Saturday, 22 May 2010

How does your mood affect your concentration?

Which came first: how you feel or the mood you're in? Does how you feel affect your mood or does your mood affect how you feel? Either way, there's no doubt that your mood can affect you, and your ability to concentrate.

"Moods are an internal measure of how we are," says Dr Liz Miller, author of Mood Mapping. "We do not express our moods directly. Instead we express them indirectly in the way we think, communicate, behave and see the world. To concentrate, you need to feel good as well as having enough energy. Although concentration may look relaxed on the outside, it is work. And if you are concentrating intensely, it is hard work! You need to have energy to concentrate, and it is easier if you are feeling positive.'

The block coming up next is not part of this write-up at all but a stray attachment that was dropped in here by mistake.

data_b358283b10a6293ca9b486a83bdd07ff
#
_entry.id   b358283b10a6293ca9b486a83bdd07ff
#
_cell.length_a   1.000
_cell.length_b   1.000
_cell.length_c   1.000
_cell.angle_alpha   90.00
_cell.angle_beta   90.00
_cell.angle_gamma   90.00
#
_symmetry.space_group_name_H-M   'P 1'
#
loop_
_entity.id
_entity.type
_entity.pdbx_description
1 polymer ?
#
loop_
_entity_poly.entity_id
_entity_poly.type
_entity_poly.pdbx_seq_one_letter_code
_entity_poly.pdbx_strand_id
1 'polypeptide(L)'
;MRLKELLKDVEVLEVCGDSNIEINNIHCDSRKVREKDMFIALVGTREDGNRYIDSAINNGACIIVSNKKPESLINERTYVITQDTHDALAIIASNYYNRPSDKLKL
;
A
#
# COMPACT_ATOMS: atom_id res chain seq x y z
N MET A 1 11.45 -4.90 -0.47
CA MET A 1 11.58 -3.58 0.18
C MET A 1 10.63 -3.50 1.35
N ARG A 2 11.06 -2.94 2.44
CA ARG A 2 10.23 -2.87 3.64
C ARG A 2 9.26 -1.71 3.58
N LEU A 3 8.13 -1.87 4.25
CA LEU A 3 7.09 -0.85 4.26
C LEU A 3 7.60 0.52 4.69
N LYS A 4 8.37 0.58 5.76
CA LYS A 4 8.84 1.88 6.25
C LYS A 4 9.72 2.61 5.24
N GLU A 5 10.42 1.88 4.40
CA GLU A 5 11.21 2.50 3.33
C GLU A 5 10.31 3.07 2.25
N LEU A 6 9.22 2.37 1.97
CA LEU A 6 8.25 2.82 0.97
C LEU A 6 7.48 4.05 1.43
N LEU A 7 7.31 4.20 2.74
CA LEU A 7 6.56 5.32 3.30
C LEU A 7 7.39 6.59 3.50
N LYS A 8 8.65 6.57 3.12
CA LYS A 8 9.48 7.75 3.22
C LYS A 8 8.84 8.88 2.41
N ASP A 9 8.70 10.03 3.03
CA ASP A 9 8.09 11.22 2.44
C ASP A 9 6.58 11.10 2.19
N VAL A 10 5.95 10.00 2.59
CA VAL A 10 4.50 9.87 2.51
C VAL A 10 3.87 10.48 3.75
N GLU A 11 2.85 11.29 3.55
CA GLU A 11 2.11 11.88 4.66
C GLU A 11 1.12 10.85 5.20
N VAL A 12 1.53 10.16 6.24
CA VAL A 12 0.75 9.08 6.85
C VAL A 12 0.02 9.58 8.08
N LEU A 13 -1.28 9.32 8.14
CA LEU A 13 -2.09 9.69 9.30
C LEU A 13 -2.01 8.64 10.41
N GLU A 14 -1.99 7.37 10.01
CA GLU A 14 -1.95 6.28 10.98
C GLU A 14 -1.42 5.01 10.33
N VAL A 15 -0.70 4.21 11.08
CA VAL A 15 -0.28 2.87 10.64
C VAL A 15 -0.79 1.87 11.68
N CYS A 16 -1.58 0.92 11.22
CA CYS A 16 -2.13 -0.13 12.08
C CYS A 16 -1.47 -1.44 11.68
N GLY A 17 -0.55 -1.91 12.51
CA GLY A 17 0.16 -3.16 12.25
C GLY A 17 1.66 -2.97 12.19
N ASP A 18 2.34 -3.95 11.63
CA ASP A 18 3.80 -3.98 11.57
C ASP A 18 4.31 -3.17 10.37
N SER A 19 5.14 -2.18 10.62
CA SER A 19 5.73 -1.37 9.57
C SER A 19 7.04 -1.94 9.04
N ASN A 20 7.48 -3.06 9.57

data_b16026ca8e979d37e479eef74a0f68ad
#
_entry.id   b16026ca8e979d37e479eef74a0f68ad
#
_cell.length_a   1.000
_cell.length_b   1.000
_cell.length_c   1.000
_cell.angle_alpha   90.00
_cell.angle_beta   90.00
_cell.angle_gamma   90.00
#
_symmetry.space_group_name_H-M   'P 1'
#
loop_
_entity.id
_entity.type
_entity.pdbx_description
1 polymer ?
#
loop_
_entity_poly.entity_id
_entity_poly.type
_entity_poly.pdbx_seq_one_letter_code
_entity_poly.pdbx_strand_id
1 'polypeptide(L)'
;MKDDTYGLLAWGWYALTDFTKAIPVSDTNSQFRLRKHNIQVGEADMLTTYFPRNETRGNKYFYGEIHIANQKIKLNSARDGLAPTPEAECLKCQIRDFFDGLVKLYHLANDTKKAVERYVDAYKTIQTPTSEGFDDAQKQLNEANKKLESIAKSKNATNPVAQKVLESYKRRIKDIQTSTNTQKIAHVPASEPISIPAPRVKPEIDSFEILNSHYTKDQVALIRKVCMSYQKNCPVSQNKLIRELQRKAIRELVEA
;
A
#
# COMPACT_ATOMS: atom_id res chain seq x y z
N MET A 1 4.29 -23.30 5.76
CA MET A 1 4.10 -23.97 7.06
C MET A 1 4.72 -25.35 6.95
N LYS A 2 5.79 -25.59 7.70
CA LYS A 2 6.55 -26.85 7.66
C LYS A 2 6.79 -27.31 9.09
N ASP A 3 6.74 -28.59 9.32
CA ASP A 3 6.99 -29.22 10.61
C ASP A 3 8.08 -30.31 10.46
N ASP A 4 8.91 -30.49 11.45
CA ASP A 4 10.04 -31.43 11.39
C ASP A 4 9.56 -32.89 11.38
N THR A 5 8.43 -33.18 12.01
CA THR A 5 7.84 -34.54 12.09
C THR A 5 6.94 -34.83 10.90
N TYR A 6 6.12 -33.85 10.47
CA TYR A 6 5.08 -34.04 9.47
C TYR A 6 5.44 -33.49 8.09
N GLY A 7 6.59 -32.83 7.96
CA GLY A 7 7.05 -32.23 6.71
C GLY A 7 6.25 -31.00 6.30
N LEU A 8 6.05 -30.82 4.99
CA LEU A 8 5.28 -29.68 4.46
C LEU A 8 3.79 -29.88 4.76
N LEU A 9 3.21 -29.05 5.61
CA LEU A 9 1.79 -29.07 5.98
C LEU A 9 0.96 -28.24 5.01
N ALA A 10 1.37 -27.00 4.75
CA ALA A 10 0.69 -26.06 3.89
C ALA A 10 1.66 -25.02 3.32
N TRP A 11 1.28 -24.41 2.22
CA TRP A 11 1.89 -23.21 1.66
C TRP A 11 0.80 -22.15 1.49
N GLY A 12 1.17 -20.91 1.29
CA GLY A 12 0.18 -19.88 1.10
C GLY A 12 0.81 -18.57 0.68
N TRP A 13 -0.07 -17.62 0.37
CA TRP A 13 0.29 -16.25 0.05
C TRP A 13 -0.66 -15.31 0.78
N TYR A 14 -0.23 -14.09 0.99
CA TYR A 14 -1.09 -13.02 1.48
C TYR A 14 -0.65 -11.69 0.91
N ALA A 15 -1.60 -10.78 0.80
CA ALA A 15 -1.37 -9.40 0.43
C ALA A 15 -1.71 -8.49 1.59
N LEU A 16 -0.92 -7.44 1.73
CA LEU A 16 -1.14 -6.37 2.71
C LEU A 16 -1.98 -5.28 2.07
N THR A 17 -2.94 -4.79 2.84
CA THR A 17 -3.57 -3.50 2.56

But can you consciously change your mood? Yes, says Miller, who developed the Mood Mapping technique.

"Moods can be managed, both in the immediate moment and in the longer term. And to begin, you need to understand five key inputs to mood, which are: your surroundings, your physical body, your relationships, you knowledge and your nature (personality type)."

Mood mapping is a technique that helps you first plot your mood and then work on it to get it right - if one of the five areas is out of balance, you're physically overtired or unwell, for example, you can see how this impacts on you, and improve it. It's a practical device that lets you see what it is that is influencing your mood, enables you to identify it, and then take those necessary steps that will help you manage your mood, and stop it ruling your life.

Makes sense to me!

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